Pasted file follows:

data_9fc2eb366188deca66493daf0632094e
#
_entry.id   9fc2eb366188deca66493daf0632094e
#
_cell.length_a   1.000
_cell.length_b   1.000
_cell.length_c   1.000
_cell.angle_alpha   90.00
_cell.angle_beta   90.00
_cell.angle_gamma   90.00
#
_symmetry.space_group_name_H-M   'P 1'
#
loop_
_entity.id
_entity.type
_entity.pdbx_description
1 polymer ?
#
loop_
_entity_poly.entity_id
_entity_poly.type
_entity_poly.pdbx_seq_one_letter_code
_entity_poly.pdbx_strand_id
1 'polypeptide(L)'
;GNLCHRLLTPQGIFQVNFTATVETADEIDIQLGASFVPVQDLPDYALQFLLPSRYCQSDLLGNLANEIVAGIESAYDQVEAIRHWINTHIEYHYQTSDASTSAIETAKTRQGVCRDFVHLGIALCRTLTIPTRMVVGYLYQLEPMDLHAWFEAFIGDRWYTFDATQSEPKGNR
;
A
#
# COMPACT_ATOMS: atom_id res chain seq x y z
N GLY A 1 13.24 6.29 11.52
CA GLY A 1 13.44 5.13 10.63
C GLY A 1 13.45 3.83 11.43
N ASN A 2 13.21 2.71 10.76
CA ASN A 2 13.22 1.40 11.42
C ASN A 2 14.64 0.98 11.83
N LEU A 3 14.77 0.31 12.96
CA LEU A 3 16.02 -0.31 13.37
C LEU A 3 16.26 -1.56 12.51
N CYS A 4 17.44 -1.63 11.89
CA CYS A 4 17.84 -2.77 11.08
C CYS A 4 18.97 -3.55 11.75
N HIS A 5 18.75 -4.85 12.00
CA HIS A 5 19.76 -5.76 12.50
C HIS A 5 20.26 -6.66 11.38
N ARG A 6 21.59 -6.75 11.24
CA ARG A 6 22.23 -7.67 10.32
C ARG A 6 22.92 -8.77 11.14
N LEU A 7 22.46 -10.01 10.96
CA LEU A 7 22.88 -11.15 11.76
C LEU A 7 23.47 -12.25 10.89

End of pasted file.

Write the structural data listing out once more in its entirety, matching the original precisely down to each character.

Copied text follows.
data_9fc2eb366188deca66493daf0632094e
#
_entry.id   9fc2eb366188deca66493daf0632094e
#
_cell.length_a   1.000
_cell.length_b   1.000
_cell.length_c   1.000
_cell.angle_alpha   90.00
_cell.angle_beta   90.00
_cell.angle_gamma   90.00
#
_symmetry.space_group_name_H-M   'P 1'
#
loop_
_entity.id
_entity.type
_entity.pdbx_description
1 polymer ?
#
loop_
_entity_poly.entity_id
_entity_poly.type
_entity_poly.pdbx_seq_one_letter_code
_entity_poly.pdbx_strand_id
1 'polypeptide(L)'
;GNLCHRLLTPQGIFQVNFTATVETADEIDIQLGASFVPVQDLPDYALQFLLPSRYCQSDLLGNLANEIVAGIESAYDQVEAIRHWINTHIEYHYQTSDASTSAIETAKTRQGVCRDFVHLGIALCRTLTIPTRMVVGYLYQLEPMDLHAWFEAFIGDRWYTFDATQSEPKGNR
;
A
#
# COMPACT_ATOMS: atom_id res chain seq x y z
N GLY A 1 13.24 6.29 11.52
CA GLY A 1 13.44 5.13 10.63
C GLY A 1 13.45 3.83 11.43
N ASN A 2 13.21 2.71 10.76
CA ASN A 2 13.22 1.40 11.42
C ASN A 2 14.64 0.98 11.83
N LEU A 3 14.77 0.31 12.96
CA LEU A 3 16.02 -0.31 13.37
C LEU A 3 16.26 -1.56 12.51
N CYS A 4 17.44 -1.63 11.89
CA CYS A 4 17.84 -2.77 11.08
C CYS A 4 18.97 -3.55 11.75
N HIS A 5 18.75 -4.85 12.00
CA HIS A 5 19.76 -5.76 12.50
C HIS A 5 20.26 -6.66 11.38
N ARG A 6 21.59 -6.75 11.24
CA ARG A 6 22.23 -7.67 10.32
C ARG A 6 22.92 -8.77 11.14
N LEU A 7 22.46 -10.01 10.96
CA LEU A 7 22.88 -11.15 11.76
C LEU A 7 23.47 -12.25 10.89